The other day, I eavesdropped on a conversation between two mothers. One was telling the other how hard it was to find a decent wedding dresses for under a thousand bucks. Yep, it’s common knowledge that wedding dresses are expensive, a fact that the wedding industry tries to perpetuate with its talk of ‘couture’, ‘bespoke’, and ‘chantilly lace’.
For a mustbethrifty bride, however, the wedding dress is an opportunity for some genuine savings. Unless you DIY, it’s hard to skimp on food, drinks, and entertainment, whereas it’s relatively easy to be parsimonious with wedding dresses, especially if you’re not afraid to wear something secondhand.It also makes sense. I MEAN, IT MIGHT BE A ONCE-IN-A-LIFETIME DRESS, BUT YOU’RE ONLY GOING TO WEAR IT ONCE, SO WHY SPEND HUNDREDS/THOUSANDS OF DOLLARS ON IT IF YOU’RE ONLY GOING TO WEAR IT ONCE…YOU’RE PLANNING ON WEARING IT ONLY ONCE, RIGHT?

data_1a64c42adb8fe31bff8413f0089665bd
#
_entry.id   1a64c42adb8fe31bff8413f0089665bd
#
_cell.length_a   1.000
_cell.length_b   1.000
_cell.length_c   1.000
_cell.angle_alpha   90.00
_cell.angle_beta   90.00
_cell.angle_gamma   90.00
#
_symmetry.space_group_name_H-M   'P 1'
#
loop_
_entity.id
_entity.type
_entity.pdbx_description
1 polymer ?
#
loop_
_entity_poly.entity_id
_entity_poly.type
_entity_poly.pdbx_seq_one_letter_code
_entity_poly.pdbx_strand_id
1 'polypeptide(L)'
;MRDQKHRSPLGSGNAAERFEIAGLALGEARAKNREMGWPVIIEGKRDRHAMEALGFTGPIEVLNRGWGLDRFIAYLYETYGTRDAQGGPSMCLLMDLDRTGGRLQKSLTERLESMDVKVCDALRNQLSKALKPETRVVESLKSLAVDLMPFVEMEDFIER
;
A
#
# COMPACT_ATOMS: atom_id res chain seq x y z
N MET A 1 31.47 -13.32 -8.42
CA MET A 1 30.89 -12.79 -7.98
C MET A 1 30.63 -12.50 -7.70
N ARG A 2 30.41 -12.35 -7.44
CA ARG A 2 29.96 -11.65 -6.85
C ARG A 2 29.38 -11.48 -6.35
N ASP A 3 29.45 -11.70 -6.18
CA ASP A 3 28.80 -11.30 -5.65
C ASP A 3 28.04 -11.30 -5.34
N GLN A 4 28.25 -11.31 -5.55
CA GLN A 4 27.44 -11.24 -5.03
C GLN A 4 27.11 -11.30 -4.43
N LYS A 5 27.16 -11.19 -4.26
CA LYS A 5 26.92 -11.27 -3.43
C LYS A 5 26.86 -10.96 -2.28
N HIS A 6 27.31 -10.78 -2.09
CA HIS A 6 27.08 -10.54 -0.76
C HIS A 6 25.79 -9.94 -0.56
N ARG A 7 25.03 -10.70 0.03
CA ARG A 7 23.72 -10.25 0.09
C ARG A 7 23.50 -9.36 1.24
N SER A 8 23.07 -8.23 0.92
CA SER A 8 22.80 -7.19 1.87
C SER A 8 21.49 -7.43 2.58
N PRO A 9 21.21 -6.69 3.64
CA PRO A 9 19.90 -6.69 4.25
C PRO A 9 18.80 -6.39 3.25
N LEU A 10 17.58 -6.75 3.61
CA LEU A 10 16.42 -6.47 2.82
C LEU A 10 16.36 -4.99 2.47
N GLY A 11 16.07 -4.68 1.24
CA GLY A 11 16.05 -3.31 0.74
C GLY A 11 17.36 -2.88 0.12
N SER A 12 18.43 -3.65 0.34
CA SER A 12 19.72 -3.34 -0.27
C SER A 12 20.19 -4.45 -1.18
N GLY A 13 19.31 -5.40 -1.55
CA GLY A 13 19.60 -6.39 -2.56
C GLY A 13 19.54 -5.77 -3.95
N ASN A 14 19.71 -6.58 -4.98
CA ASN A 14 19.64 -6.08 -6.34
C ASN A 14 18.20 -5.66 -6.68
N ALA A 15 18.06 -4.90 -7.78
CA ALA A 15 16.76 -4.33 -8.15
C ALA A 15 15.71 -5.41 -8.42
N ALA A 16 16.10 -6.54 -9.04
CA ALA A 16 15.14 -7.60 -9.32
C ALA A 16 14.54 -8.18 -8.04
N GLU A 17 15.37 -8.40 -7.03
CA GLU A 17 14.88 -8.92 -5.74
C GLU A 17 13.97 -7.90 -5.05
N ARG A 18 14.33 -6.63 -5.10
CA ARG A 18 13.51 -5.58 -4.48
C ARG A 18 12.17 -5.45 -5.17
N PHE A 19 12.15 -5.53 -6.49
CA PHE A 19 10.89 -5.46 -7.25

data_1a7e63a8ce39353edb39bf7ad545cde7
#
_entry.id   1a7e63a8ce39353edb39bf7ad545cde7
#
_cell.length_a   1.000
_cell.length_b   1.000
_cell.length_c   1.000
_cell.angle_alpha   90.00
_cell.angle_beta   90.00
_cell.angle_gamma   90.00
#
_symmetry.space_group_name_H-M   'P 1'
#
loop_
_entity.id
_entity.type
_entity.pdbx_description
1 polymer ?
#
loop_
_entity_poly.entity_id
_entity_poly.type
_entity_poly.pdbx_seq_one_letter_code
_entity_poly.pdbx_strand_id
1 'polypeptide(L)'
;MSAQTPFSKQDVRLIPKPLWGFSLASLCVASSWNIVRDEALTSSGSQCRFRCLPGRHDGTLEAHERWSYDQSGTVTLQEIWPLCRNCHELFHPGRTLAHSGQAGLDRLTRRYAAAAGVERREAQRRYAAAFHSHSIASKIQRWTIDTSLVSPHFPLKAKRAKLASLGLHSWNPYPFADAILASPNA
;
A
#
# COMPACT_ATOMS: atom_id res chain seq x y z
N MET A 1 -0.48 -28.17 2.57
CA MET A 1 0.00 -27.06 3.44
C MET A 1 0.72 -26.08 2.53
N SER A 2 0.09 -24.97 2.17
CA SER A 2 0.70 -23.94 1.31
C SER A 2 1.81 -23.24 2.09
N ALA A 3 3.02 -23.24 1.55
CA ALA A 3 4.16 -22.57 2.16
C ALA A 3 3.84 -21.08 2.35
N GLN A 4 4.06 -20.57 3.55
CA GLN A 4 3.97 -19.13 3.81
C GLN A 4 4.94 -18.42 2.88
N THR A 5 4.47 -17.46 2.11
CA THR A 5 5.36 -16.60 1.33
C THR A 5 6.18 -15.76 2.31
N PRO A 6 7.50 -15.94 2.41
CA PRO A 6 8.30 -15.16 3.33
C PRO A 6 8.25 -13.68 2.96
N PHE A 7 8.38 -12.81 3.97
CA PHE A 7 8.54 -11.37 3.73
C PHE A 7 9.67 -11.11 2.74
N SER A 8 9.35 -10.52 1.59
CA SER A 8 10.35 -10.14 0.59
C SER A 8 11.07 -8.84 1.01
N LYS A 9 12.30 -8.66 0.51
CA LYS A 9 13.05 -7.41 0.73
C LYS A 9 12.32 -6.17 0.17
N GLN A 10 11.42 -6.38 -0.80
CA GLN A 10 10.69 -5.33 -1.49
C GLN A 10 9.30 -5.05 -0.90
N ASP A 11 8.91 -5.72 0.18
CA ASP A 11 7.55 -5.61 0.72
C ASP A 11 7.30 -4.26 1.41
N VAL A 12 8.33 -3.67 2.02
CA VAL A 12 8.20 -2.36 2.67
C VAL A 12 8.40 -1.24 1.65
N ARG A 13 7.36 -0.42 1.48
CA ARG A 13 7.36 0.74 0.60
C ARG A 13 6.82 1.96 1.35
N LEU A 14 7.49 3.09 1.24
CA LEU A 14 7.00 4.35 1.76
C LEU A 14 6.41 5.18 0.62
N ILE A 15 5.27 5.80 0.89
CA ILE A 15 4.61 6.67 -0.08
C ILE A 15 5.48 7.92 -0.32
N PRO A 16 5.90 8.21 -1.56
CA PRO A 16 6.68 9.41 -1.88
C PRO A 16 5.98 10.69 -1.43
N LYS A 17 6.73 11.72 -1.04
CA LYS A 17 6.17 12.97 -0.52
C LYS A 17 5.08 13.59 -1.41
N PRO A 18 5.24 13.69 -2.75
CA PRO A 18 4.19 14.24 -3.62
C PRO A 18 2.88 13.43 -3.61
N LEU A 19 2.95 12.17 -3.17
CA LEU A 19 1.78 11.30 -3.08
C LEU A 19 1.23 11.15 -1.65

I’ve been doing some window-shopping, online and elsewhere, and here are some budget wedding-dress alternatives:
Found on Etsy: vintage 1950s champagne satin gown in the style of Marie Antoinette from Etsy seller Bohemian Bisoux ($428).
Found in an op shop: 1970s French-made wedding dress from Georges of Collin Street ($60).
Found in an op shop: flapper-style 1980s dress from Anthea Crawford ($20).
If you do opt for secondhand, inspect the dress carefully. Check for rips along the seams and bottom hem and in areas of stress such as the rear. Check for stains, especially under the armpits and around the collar. Make sure the zip works and the buttons and or beading are all there. Smell the fabric. Does it have a stale or musty odour? Does it smell of mothballs, pets, or cigarette smoke?
Determine whether the dress can be easily restored and or altered. For instance, a missing button can be replaced. Shattered silk, on the other hand, is irreversible. A dress that is too big can be taken in, but a dress that is too small will almost always stay too small.
Make sure the secondhand wedding dress of your dreams falls generously below budget, so that you have enough mullah for hidden costs such as repairs, alterations, dry cleaning, postage and handling and postal insurance. Repairs and alterations can be quite pricey, sometimes costing more than the actual preowned garment.